oral stories · slice of life

Tall Tales of Cletus and Roscoe

We found Oregon Dairy not long before we moved to Lancaster. And not long after we found Oregon Dairy, Ari became acquainted with Cletus and Roscoe.

Who are Cletus and Roscoe? Allow me to show you.

I have no idea which goat is Cletus and which one is Roscoe.

That’s right. Cletus and Roscoe are goats. But not just any goats. They’re two male kids who live outside of the Milkhouse Ice Cream Shop at Oregon Dairy. Ari refers to them affectionately as “my goats.”

About two months after Ari met Cletus and Roscoe, he began making up stories about them. At first, the stories were simple tales of two goats driving a shuttle bus to and from Wegmans, our favorite local grocery store. As the days passed, the stories became more complex. Ari recounted tales of Cletus and Roscoe taking all of the farm animals to Hersheypark to ride on the roller coasters while KidzBop played in the background. Just this evening, Ari began a new oral story about Cletus taking a shower with body wash while being careful not to get soap in his eyes during the hair-rinse portion of the shower.

Seriously.

I cannot make this stuff up.

Poor kid isn’t going to know what to do with himself once these guys go inside for the winter, right?

OBSERVATIONS · oral stories · slice of life

Storytelling Supports

20140330-150449.jpgI learned a valuable lesson about telling a story with a toddler today. Just because you rehearse a story (about something that just happened) orally doesn’t mean the child will be able to retell it in sequence.

Earlier this month, I used pictures and words to help Isabelle retell the big things that happened to her during the day. I thought the pictures were necessary since we were retelling a series of events. If you listen to the audio recording of her retell, you’ll see how well the visuals helped her retell the big events.

This morning, we were leaving the supermarket in the pouring rain. The wind blew her hood off, the umbrella inside out, and the shopping cart into the car. All the while, Isabelle, who doesn’t like the wind and the rain combined, didn’t fret. Perhaps because I was laughing, so was she. Then, her rain boot fell off as I was about to lift her up from the shopping cart to put her into the car seat. More laughter ensued.

When we got home and took off our gear, I had her retell, with about 75% success, what had happened five minutes earlier. I was so proud of her retell that I wanted her to tell the story of our walk to the car to my husband. I figured the oral retell would prepare her to do it. Take a listen and you’ll hear why retelling it once was not enough:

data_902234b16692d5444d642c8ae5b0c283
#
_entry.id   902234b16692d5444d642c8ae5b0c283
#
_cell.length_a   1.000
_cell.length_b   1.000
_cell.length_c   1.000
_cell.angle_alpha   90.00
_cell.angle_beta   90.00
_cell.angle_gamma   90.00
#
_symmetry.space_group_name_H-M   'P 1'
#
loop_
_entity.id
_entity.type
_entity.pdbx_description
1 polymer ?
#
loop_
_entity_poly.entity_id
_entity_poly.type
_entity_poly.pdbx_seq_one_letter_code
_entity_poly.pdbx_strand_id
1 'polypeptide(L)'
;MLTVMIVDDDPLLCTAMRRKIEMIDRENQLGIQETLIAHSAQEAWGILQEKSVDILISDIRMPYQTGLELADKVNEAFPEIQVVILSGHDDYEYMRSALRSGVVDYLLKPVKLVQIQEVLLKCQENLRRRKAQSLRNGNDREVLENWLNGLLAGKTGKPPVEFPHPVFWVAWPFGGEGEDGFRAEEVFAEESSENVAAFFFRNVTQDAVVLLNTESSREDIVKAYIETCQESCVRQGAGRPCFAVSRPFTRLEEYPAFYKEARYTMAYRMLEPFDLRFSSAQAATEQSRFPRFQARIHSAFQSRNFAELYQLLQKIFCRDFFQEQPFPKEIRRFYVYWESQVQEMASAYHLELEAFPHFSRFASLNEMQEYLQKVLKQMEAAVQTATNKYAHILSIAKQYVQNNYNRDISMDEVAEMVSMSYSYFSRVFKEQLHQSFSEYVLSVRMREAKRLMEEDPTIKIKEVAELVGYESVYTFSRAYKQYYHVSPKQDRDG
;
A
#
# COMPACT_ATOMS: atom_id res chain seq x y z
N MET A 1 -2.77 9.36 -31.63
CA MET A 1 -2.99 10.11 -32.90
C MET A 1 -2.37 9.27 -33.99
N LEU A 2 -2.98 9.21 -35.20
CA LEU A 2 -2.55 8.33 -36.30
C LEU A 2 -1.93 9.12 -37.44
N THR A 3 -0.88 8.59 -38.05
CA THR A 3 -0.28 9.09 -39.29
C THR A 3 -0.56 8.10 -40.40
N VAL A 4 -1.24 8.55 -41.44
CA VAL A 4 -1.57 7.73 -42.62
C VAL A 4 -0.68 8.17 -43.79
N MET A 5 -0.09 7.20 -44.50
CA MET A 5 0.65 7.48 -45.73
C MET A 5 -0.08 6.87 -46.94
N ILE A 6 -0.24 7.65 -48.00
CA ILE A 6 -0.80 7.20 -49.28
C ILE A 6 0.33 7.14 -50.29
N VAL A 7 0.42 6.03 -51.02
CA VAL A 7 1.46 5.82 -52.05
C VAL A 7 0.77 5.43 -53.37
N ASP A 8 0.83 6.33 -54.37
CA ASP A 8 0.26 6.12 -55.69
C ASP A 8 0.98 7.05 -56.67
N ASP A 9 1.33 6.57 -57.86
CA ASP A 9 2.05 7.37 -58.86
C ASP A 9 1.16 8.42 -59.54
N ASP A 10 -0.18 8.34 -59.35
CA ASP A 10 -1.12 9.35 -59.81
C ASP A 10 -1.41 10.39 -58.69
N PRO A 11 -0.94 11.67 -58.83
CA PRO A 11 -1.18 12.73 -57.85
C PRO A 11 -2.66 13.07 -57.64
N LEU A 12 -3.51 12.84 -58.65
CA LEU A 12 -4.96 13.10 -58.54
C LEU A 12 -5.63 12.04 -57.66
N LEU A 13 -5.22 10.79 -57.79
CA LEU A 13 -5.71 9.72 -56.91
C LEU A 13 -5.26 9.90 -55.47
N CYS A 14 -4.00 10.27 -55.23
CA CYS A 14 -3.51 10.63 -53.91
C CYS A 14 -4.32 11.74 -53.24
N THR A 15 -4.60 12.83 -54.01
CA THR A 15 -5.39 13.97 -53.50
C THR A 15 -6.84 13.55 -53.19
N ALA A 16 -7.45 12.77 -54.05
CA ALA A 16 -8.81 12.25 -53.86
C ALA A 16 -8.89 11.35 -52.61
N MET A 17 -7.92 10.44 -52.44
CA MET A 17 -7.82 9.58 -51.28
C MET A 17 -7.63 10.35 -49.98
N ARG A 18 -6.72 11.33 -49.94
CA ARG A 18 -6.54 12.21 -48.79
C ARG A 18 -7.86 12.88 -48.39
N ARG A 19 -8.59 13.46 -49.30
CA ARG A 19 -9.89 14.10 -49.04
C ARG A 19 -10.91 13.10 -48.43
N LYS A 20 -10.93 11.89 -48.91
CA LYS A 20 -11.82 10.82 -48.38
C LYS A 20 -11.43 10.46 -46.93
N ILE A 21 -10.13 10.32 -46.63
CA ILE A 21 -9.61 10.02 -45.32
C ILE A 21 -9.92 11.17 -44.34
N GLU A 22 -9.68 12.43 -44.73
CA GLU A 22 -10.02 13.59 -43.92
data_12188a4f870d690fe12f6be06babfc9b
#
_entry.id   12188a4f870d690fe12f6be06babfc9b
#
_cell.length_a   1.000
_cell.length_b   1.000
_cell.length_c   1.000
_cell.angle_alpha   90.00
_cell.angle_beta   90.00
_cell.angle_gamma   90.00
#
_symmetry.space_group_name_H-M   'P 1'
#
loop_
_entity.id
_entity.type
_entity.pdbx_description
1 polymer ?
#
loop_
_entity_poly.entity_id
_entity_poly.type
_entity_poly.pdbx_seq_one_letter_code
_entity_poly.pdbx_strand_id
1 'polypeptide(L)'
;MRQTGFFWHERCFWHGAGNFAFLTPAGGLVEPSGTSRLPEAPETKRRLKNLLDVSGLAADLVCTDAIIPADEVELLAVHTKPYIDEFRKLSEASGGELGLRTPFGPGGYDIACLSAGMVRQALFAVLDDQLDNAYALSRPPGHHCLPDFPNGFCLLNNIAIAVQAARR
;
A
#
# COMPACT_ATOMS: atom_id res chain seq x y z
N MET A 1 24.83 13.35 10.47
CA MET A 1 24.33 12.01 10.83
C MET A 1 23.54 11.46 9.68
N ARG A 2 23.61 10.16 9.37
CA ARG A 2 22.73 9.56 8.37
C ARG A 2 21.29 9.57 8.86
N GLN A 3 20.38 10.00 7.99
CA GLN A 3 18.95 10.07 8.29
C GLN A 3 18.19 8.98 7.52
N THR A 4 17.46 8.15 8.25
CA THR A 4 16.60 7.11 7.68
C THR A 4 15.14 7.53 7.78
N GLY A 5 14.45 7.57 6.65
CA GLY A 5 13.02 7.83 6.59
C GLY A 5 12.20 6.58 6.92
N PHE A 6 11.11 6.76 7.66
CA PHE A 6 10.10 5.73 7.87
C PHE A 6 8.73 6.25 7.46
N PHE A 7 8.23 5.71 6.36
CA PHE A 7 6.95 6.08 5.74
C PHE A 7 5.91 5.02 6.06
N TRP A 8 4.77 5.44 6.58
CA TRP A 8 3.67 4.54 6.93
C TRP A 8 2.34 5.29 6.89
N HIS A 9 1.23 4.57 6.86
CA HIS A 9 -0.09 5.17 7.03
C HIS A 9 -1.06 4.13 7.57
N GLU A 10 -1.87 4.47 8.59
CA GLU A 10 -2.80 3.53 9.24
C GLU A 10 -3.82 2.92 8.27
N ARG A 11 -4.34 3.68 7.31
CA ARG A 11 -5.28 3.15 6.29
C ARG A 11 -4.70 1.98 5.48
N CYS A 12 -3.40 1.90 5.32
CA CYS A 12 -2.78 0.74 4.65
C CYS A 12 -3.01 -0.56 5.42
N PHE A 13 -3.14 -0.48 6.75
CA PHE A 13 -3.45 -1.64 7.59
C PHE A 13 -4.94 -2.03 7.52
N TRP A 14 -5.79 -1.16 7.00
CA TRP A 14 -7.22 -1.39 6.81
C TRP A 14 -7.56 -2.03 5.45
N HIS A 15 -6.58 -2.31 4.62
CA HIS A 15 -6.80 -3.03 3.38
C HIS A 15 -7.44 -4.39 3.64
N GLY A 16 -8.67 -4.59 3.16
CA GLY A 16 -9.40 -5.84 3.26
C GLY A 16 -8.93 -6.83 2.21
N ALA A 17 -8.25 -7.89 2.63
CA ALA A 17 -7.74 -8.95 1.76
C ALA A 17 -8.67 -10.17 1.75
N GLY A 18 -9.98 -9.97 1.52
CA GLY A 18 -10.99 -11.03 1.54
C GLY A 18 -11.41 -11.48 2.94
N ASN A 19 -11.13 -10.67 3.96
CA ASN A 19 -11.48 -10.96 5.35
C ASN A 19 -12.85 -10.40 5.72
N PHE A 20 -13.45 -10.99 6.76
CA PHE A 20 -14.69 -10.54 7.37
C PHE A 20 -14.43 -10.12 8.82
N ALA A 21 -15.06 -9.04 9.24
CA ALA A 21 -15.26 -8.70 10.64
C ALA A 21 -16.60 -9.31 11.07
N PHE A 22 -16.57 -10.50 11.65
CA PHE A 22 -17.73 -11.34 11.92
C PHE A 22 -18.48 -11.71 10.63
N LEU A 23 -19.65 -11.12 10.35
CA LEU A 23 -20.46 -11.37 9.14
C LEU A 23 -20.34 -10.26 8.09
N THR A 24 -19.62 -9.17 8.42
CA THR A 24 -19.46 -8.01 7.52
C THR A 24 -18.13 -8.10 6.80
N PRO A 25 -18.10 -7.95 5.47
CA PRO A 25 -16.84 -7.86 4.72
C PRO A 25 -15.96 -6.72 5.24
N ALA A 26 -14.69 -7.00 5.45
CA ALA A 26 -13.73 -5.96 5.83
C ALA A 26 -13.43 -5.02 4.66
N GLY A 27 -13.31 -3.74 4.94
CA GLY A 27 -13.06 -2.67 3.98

All she focused on was the boot! Now granted, I was a little over-animated when I retold the story, but I was trying to get her excited about the sequence of events. It didn’t work.

While I can’t draw out pictures for every retelling we do together, I can certainly provide her with more visual supports to help her storytelling going-forward.

Lesson learned.

Check out the other slice of life stories at http://twowritingteachers.wordpress.com.
Check out the other slice of life stories at http://twowritingteachers.wordpress.com.

OBSERVATIONS · oral stories · writing

Oral Storytelling

Last week, there were a couple of posts on Two Writing Teachers that inspired me as a parent.  Betsy wrote about writing in pre-K and Beth crafted an open letter to parents about fostering a love of writing at home. Both posts made me realize I haven’t spent a lot of time developing Isabelle’s pre-writing skills.  Sure she has a magna doodle and an easel. Sure she likes to scribble with crayons. Sure she likes to grab for a pen and make wild circles whenever possible.  But I expend most of my literacy-related energy with her fostering a love of books and working on her oral language.

Therefore, yesterday afternoon I was brainstorming ways I can help her develop some pre-writing skills and two things came to mind:

  1. Tell more oral stories.
  2. Sit down and talk about our day. Perhaps we can retell the big points of the day.  She can scribble and I can label her scibbles with one or two words.  (Not sure on that front yet.)